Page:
Let's take some function

and some fractional differentiation method

such that

Now create the function:

Integrate by parts, and for

we get the spectacular identity that:

What is going on here?

(08/22/2013, 05:54 PM)JmsNxn Wrote: [ -> ]

Integrate by parts, and for we get the spectacular identity that:

I do not even need to use integrate by parts to see a problem.

Its funny you say

because its more like an equality when we differentiate a given amount of times with respect to t.

You see : s is considered a constant with respect to t since s is not a function OF t NOR f.

There is big difference between a function , an operator , a variable and a constant.

ALthough that may sound belittling or trivial , your example shows this is an important concept !!

If you consider

as a function F(s,f) then it is no surprise that taking the derivative with respect to f leaves s unchanged.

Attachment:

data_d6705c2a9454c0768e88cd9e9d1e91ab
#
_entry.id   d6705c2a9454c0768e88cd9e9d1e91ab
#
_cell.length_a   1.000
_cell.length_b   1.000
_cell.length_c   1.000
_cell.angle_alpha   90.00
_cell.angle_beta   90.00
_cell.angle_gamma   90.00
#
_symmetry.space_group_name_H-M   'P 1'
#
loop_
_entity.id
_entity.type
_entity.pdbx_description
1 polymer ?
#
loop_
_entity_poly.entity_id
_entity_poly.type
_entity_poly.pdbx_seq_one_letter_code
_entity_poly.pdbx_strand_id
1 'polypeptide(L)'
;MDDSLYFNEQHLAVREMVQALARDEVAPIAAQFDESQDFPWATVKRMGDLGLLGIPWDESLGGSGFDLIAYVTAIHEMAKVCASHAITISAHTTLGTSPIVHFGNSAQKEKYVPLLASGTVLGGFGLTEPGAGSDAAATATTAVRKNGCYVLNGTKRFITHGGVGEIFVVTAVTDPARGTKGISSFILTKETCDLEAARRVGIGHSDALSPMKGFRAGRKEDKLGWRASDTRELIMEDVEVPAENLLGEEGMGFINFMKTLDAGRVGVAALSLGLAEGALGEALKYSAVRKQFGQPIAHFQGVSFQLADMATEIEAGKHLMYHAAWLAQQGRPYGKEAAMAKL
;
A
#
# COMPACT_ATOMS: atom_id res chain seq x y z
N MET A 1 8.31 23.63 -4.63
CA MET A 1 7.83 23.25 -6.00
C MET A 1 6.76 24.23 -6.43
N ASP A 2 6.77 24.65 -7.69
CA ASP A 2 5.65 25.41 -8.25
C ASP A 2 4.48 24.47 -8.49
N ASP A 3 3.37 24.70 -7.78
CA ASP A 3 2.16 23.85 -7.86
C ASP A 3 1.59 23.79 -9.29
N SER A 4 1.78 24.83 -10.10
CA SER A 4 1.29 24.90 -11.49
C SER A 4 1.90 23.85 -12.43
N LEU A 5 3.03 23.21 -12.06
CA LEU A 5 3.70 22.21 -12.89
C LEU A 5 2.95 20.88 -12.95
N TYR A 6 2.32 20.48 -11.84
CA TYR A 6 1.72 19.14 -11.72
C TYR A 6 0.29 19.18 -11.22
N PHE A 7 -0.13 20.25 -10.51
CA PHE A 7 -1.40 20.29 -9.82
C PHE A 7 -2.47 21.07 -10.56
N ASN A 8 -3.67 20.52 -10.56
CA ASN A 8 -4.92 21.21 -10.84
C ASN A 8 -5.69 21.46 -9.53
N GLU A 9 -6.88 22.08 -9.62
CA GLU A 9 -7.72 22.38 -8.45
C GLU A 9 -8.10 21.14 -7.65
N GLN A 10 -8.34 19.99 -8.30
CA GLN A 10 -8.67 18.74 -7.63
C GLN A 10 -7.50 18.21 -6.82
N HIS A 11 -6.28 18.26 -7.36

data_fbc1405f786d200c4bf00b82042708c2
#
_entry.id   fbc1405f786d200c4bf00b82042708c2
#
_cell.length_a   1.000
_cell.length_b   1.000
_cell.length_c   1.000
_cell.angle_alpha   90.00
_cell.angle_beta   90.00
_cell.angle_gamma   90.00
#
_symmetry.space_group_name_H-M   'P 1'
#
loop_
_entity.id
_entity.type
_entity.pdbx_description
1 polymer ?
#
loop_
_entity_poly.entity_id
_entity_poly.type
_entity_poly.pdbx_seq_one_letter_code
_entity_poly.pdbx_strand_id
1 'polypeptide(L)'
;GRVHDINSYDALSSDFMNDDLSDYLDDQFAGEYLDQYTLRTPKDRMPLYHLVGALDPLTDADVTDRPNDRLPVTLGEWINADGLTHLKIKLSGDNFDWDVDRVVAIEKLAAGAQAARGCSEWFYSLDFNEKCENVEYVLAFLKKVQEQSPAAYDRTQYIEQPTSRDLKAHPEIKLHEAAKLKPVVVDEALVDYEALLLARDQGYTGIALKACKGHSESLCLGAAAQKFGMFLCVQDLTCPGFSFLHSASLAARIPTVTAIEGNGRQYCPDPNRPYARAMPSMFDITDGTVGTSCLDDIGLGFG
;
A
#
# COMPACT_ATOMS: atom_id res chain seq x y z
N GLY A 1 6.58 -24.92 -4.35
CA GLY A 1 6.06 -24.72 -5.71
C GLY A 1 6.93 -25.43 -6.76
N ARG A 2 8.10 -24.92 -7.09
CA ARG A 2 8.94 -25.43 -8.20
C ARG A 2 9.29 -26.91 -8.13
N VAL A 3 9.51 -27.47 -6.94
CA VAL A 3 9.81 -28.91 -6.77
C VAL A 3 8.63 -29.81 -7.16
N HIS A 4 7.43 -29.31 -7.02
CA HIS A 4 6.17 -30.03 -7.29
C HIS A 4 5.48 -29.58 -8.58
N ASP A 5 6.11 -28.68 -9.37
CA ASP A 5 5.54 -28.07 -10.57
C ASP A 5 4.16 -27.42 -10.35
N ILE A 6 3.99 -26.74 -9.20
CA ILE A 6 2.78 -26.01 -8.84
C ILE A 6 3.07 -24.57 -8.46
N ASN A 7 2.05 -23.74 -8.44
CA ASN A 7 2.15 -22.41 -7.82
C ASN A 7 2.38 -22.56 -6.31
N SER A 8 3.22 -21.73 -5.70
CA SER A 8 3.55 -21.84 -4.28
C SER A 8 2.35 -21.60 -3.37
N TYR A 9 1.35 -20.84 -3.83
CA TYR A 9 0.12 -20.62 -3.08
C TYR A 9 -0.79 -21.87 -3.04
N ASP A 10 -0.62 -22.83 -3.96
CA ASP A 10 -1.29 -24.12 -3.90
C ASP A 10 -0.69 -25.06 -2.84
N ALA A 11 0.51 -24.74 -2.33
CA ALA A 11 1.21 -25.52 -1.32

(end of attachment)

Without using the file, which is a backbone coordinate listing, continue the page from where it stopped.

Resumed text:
By the chain rule you then get the " wrong " / " correct "

if you take the derivative

times.

This is similar to

.

Hence by the very definition of the gamma function you also get

here which you already showed yourself with the - overkill - method integrate by parts.

This might not answer all your questions yet but I assume it helps.

It not completely formal either sorry.

It might affect your other posts about integral representations for fractional calculus , tetration and continuum sum.

Im still optimistic though and hope I did not discourage you to much.

regards

tommy1729

I just read that over today and it makes a lot more sense a second time through.

I've been finding a lot of interesting paradoxes with fractional calculus and it must be my lack of rigor. This one and the function which if converges is its own derivative:

i.e:

OH! That makes a lot of sense. That's very interesting.